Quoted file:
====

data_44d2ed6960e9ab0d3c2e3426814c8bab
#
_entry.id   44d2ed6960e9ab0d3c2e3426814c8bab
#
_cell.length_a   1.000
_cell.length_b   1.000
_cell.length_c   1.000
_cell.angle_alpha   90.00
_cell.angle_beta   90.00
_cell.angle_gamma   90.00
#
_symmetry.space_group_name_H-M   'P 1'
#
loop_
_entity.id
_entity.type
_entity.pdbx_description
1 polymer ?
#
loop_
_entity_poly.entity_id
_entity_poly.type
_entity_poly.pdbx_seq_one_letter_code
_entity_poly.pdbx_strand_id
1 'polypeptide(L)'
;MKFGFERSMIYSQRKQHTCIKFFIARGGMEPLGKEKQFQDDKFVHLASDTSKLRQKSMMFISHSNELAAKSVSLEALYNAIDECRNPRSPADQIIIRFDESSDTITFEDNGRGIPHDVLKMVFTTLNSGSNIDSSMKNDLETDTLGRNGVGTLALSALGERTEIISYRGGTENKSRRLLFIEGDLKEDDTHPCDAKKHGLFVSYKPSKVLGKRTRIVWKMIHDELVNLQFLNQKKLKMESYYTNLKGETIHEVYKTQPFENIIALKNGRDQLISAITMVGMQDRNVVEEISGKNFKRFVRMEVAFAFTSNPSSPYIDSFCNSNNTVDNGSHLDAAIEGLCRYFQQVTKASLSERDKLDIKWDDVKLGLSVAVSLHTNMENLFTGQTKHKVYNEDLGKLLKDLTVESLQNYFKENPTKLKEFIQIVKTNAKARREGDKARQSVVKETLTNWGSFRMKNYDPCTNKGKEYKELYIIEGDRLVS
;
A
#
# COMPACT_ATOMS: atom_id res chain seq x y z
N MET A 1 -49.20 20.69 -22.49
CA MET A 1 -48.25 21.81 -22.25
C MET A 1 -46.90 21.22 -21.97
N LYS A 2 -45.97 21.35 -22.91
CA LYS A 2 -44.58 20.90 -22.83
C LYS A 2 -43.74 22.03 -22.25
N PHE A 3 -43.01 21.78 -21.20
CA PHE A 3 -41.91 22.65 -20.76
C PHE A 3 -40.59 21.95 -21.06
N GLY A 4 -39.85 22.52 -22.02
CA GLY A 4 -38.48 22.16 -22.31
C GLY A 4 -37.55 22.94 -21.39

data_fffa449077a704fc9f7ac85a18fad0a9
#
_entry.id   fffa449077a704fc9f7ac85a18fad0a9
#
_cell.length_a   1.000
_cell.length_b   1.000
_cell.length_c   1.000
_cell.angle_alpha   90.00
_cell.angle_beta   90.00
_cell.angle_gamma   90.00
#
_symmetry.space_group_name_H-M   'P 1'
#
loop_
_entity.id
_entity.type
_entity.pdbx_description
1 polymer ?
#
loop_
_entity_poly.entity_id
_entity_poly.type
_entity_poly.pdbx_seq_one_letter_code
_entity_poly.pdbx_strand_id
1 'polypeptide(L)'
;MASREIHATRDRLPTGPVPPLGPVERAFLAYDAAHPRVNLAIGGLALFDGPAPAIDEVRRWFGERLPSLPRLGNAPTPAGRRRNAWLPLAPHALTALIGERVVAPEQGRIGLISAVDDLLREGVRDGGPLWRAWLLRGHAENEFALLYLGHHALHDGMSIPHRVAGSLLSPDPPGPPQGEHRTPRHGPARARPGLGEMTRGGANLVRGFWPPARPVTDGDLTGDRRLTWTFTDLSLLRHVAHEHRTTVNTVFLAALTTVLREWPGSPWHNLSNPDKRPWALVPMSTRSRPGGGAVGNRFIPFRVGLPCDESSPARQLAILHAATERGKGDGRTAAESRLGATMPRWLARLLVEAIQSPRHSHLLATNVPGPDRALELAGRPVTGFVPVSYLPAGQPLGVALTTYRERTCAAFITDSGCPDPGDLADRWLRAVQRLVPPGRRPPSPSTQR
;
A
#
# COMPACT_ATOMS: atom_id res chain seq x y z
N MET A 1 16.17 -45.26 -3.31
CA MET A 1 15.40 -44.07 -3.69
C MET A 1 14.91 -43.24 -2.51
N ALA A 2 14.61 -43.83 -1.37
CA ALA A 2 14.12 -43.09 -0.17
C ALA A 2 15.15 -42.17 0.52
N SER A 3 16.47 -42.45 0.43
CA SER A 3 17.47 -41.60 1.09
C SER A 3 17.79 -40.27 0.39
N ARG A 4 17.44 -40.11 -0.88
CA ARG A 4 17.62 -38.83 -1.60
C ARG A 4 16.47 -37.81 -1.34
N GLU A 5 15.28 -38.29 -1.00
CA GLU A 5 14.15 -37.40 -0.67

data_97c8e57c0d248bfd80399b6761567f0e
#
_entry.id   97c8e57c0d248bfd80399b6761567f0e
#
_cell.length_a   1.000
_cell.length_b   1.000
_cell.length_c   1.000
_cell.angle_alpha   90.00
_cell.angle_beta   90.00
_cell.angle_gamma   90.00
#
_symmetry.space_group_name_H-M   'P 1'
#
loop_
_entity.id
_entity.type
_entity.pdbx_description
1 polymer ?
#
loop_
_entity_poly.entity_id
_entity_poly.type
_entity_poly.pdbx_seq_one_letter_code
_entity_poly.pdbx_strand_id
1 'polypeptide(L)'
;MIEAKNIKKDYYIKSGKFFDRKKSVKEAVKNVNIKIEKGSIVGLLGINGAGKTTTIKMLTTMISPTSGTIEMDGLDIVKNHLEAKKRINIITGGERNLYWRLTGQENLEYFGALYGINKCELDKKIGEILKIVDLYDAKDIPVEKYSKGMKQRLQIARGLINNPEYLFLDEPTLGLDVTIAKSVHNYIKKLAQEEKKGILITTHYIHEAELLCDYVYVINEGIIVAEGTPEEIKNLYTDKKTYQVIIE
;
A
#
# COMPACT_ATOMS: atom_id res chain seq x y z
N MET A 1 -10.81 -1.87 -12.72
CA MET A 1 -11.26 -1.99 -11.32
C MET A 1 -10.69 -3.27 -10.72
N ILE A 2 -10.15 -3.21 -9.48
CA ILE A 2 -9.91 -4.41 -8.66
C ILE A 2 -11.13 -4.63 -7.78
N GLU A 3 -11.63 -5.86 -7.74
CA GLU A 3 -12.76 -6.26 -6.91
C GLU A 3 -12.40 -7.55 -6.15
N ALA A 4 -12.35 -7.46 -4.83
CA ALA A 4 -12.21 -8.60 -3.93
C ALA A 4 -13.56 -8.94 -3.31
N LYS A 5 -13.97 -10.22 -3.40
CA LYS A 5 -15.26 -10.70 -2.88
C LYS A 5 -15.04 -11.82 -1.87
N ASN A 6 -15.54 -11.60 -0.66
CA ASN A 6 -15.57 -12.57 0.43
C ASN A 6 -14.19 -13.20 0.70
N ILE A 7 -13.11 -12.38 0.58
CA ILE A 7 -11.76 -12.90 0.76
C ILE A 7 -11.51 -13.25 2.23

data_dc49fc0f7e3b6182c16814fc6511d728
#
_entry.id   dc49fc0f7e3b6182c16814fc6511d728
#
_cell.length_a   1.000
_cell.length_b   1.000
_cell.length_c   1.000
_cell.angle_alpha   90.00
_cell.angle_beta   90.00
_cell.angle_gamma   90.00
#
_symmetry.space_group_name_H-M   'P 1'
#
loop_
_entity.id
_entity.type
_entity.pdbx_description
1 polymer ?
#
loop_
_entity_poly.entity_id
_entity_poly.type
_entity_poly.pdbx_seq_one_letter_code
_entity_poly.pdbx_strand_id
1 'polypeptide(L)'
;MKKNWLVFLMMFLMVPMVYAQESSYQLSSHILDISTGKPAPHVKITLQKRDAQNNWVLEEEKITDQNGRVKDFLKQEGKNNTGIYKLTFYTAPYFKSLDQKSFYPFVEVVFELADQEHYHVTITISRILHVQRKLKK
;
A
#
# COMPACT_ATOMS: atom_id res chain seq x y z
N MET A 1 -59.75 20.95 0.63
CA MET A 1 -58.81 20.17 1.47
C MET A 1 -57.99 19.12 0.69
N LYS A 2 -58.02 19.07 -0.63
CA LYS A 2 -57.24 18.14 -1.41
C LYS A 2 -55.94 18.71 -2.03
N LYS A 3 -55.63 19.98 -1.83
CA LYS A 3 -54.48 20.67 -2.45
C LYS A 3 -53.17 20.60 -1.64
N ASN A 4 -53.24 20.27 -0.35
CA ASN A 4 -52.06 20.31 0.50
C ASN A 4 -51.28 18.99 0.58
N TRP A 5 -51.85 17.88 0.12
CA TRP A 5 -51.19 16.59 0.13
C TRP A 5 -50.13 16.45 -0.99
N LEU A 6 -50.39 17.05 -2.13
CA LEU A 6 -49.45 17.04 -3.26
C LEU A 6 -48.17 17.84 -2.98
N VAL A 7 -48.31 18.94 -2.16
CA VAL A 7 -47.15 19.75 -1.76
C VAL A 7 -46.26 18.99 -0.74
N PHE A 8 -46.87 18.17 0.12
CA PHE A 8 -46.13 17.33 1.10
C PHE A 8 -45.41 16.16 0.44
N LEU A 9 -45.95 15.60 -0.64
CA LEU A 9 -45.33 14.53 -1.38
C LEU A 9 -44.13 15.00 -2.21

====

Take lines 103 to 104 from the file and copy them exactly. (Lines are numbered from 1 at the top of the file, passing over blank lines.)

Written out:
_entity.pdbx_description
1 polymer ?